Clinical significance of genetic alterations and expression of epidermal growth factor receptor (EGFR) in head and neck squamous cell carcinomas

Oral Oncol. 2011 Jun;47(6):487-96. doi: 10.1016/j.oraloncology.2011.03.020. Epub 2011 Apr 16.


The significance of epidermal growth factor receptor (EGFR) signaling is well studied in a number of different tumors, but limited data is available with regard to head and neck squamous cell carcinoma (HNSCC). Since anti-EGFR therapies are currently under investigation in these malignancies as well, comprehensive information about the alteration of EGFR in HNSCC is necessary to design the most appropriate therapeutic protocols. We examined retrospectively the gene copy number of EGFR by FISH and the protein expression by immunohistochemistry using different epitope-specific antibodies in paraffin-embedded primary tumors of five different regions, from 71 HNSCC patients who had not been treated with anti-EGFR therapy. In seven cases corresponding lymph node metastases were also available for comparative analyses. We also determined the mutational status of tyrosine kinase (TK) domain (exon 19 and 21) and the extracellular deletion mutation (vIII) of EGFR, the KRAS mutation at codon 12 and the presence of HPV infection. Eight of the 71 cases (11.3%) showed EGFR gene amplification (most of them localized into the hypopharyngeal region) and the increased gene copy number (amplification+polysomy) was 43.7%. Despite pronounced intratumoral heterogeneity of EGFR protein expression being found, the high EGFR expression correlated with poor prognosis. On the other hand, the phosphorylation of EGFR was associated with prolonged survival. No mutations in the TK domain of EGFR were found in any of the HNSCC patients and only two cases were KRAS mutant at codon 12. We detected vIII deletion mutation of EGFR in 21% of the samples, but there was no statistically significant correlation between the presence of vIII mutant form and patient survival. EGFR vIII mutation was, however, associated with increased gene copy number. Fourteen of 71 cases (19.7%) were HPV-positive and the incidence of infection showed a decreasing tendency from the oral cavity towards the larynx. Interestingly, in contrast to previous findings, we could not observe improved survival in HPV-positive patients compared to non-infected patients, most probably due to the fact that the majority of these HNSCC patients were smokers and alcohol consumers. In conclusion, we found that increased EGFR protein levels and gene copy numbers (not gene amplification alone) have prognostic significance in the investigated HNSCC patient population. However, the relatively high incidence of the EGFR-vIII mutant form warrants careful therapeutic decision-making when choosing between different anti-EGFR treatment options.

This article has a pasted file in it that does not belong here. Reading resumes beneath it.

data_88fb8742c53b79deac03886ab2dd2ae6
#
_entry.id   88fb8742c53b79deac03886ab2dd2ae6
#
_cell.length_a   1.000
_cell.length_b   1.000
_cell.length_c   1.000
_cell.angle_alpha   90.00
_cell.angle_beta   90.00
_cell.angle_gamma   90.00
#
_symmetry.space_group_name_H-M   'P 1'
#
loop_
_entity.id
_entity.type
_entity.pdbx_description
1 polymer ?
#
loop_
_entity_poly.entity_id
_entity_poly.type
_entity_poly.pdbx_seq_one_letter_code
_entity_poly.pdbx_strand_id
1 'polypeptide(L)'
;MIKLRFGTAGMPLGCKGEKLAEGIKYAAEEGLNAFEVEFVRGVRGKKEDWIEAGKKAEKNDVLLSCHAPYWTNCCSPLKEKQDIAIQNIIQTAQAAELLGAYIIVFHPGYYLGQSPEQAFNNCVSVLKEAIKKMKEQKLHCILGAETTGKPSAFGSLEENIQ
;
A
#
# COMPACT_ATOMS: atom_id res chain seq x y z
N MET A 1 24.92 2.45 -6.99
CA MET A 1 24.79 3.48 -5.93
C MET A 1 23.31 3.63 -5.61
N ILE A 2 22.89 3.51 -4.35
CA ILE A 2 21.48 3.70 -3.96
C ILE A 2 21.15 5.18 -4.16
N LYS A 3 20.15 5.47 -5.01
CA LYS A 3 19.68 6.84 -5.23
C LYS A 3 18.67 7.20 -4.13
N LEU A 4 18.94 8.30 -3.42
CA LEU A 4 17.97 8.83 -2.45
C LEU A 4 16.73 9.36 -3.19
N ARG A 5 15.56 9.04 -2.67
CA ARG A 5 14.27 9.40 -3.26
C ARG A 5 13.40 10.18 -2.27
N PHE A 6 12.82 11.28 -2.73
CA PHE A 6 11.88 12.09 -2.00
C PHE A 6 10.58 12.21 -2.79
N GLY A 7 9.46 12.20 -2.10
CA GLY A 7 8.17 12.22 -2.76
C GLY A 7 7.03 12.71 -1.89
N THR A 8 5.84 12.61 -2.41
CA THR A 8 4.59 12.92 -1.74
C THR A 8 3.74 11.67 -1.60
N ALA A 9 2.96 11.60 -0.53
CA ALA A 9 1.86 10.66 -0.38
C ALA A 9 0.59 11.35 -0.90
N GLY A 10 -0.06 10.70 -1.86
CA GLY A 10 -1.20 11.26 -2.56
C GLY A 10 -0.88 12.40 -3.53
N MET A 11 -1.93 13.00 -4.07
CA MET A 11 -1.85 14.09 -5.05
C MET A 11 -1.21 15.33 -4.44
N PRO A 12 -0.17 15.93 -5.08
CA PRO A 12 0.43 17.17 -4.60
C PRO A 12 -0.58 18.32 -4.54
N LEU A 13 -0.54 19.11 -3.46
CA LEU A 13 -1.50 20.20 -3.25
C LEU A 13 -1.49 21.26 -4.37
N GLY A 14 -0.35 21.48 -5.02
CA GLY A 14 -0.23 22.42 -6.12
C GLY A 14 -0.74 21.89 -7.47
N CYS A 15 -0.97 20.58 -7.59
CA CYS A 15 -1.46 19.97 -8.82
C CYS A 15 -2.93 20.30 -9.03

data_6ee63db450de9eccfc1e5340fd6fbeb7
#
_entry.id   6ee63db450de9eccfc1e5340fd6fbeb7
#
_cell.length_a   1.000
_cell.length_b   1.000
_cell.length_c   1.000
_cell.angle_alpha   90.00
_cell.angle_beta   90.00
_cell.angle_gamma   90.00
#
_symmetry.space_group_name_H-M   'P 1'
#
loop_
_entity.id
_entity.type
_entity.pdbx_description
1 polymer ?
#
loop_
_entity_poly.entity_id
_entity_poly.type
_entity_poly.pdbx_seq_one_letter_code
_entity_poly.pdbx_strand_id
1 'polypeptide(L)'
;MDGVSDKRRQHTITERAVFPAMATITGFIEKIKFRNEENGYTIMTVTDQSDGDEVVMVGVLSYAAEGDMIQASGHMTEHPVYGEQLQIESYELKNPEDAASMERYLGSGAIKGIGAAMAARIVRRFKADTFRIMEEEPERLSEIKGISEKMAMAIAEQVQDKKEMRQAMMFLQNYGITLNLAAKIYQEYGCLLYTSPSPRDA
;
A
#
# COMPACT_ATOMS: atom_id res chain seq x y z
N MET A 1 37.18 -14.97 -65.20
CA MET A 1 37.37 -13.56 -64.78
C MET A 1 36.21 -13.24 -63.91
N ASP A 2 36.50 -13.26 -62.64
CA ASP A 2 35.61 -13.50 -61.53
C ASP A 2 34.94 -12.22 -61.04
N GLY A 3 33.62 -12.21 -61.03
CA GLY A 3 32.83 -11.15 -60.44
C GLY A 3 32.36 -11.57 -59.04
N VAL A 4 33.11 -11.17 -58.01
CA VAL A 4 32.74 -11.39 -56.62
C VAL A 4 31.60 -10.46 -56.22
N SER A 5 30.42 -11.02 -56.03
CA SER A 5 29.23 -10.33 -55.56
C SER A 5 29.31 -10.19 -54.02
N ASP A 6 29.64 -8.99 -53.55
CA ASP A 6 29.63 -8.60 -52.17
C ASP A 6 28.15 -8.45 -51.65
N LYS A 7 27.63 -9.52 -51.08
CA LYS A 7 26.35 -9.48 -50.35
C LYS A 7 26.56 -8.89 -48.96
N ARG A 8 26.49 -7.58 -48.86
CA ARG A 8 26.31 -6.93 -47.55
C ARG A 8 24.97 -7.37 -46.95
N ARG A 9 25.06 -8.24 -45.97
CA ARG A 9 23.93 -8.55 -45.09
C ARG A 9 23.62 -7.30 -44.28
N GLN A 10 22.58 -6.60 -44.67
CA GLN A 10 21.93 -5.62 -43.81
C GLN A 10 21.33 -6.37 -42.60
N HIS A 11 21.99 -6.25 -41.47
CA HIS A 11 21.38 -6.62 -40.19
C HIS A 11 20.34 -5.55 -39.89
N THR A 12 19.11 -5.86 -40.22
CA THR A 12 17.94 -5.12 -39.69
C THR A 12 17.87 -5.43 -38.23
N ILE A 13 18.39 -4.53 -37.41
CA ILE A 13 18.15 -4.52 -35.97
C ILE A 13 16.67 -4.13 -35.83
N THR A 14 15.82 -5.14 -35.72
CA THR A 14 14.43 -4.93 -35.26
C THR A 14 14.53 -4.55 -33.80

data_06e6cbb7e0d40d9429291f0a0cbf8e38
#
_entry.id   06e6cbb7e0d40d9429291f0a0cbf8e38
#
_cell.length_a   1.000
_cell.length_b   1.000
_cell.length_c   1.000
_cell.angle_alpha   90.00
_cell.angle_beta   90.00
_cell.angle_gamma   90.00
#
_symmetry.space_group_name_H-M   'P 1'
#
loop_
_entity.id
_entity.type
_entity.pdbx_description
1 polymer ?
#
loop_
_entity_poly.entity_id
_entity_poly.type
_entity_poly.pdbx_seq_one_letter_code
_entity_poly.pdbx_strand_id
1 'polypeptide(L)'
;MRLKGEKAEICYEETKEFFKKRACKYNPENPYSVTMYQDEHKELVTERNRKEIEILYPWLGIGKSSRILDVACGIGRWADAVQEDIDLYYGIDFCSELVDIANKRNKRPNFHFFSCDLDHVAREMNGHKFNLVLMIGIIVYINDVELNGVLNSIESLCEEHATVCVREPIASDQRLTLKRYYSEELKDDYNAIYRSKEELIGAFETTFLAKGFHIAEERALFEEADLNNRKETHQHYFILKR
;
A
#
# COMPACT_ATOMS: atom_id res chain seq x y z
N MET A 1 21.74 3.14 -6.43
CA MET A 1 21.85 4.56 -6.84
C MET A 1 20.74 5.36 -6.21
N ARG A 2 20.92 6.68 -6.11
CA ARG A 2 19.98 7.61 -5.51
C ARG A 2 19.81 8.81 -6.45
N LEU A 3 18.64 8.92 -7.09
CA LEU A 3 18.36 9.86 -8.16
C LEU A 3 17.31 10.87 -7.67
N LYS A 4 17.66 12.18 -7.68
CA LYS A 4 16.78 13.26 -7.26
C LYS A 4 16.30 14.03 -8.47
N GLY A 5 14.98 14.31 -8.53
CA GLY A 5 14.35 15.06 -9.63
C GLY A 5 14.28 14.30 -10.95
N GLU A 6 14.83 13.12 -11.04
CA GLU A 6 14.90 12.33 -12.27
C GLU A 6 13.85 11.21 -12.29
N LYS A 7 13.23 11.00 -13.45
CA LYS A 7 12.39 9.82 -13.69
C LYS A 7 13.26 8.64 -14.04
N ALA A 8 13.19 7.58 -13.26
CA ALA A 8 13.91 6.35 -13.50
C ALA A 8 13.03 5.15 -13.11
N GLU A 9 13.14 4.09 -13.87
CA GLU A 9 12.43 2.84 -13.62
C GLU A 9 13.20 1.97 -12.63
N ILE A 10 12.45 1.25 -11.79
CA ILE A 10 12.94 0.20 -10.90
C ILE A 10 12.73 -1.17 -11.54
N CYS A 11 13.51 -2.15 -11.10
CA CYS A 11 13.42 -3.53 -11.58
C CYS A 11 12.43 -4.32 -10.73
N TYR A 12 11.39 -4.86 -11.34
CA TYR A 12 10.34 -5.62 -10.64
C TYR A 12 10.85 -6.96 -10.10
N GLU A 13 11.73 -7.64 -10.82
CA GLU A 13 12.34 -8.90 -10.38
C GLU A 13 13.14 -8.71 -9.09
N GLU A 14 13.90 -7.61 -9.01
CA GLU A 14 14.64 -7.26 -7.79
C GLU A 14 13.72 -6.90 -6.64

Publication types

  • Research Support, Non-U.S. Gov't

MeSH terms

  • Adult
  • Carcinoma, Squamous Cell / genetics*
  • Carcinoma, Squamous Cell / mortality
  • Carcinoma, Squamous Cell / secondary
  • Disease-Free Survival
  • ErbB Receptors / genetics*
  • ErbB Receptors / metabolism
  • Female
  • Gene Amplification
  • Gene Expression Regulation, Neoplastic / genetics
  • Head and Neck Neoplasms / genetics*
  • Head and Neck Neoplasms / mortality
  • Head and Neck Neoplasms / pathology
  • Humans
  • Hungary / epidemiology
  • Lymphatic Metastasis
  • Male
  • Middle Aged
  • Proto-Oncogene Proteins / genetics
  • Proto-Oncogene Proteins p21(ras)
  • Retrospective Studies
  • ras Proteins / genetics


  • KRAS protein, human
  • Proto-Oncogene Proteins
  • ErbB Receptors
  • Proto-Oncogene Proteins p21(ras)
  • ras Proteins